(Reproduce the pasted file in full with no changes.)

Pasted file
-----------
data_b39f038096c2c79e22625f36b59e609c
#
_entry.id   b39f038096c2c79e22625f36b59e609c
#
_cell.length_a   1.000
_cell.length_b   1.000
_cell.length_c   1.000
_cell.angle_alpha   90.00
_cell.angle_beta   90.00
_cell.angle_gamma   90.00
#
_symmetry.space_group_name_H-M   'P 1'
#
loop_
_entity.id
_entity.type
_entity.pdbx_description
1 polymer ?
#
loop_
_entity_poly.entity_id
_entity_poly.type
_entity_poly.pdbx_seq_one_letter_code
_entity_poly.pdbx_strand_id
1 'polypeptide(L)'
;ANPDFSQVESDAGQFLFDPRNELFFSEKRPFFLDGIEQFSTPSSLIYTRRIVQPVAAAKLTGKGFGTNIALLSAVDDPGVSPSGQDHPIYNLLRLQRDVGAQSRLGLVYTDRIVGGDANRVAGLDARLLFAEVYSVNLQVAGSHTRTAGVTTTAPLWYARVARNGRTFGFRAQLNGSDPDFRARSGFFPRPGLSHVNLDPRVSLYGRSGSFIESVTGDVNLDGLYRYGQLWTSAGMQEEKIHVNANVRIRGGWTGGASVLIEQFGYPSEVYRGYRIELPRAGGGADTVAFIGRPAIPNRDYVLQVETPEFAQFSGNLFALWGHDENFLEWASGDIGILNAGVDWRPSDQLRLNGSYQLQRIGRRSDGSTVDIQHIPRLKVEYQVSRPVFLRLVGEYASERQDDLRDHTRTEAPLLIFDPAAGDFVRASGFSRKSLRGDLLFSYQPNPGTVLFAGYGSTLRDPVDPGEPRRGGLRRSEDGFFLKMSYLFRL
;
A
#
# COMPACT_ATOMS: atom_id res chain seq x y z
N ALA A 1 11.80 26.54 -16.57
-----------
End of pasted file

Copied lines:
data_b39f038096c2c79e22625f36b59e609c
#
_entry.id   b39f038096c2c79e22625f36b59e609c
#
_cell.length_a   1.000
_cell.length_b   1.000
_cell.length_c   1.000
_cell.angle_alpha   90.00
_cell.angle_beta   90.00
_cell.angle_gamma   90.00
#
_symmetry.space_group_name_H-M   'P 1'
#
loop_
_entity.id
_entity.type
_entity.pdbx_description
1 polymer ?
#
loop_
_entity_poly.entity_id
_entity_poly.type
_entity_poly.pdbx_seq_one_letter_code
_entity_poly.pdbx_strand_id
1 'polypeptide(L)'
;ANPDFSQVESDAGQFLFDPRNELFFSEKRPFFLDGIEQFSTPSSLIYTRRIVQPVAAAKLTGKGFGTNIALLSAVDDPGVSPSGQDHPIYNLLRLQRDVGAQSRLGLVYTDRIVGGDANRVAGLDARLLFAEVYSVNLQVAGSHTRTAGVTTTAPLWYARVARNGRTFGFRAQLNGSDPDFRARSGFFPRPGLSHVNLDPRVSLYGRSGSFIESVTGDVNLDGLYRYGQLWTSAGMQEEKIHVNANVRIRGGWTGGASVLIEQFGYPSEVYRGYRIELPRAGGGADTVAFIGRPAIPNRDYVLQVETPEFAQFSGNLFALWGHDENFLEWASGDIGILNAGVDWRPSDQLRLNGSYQLQRIGRRSDGSTVDIQHIPRLKVEYQVSRPVFLRLVGEYASERQDDLRDHTRTEAPLLIFDPAAGDFVRASGFSRKSLRGDLLFSYQPNPGTVLFAGYGSTLRDPVDPGEPRRGGLRRSEDGFFLKMSYLFRL
;
A
#
# COMPACT_ATOMS: atom_id res chain seq x y z
N ALA A 1 11.80 26.54 -16.57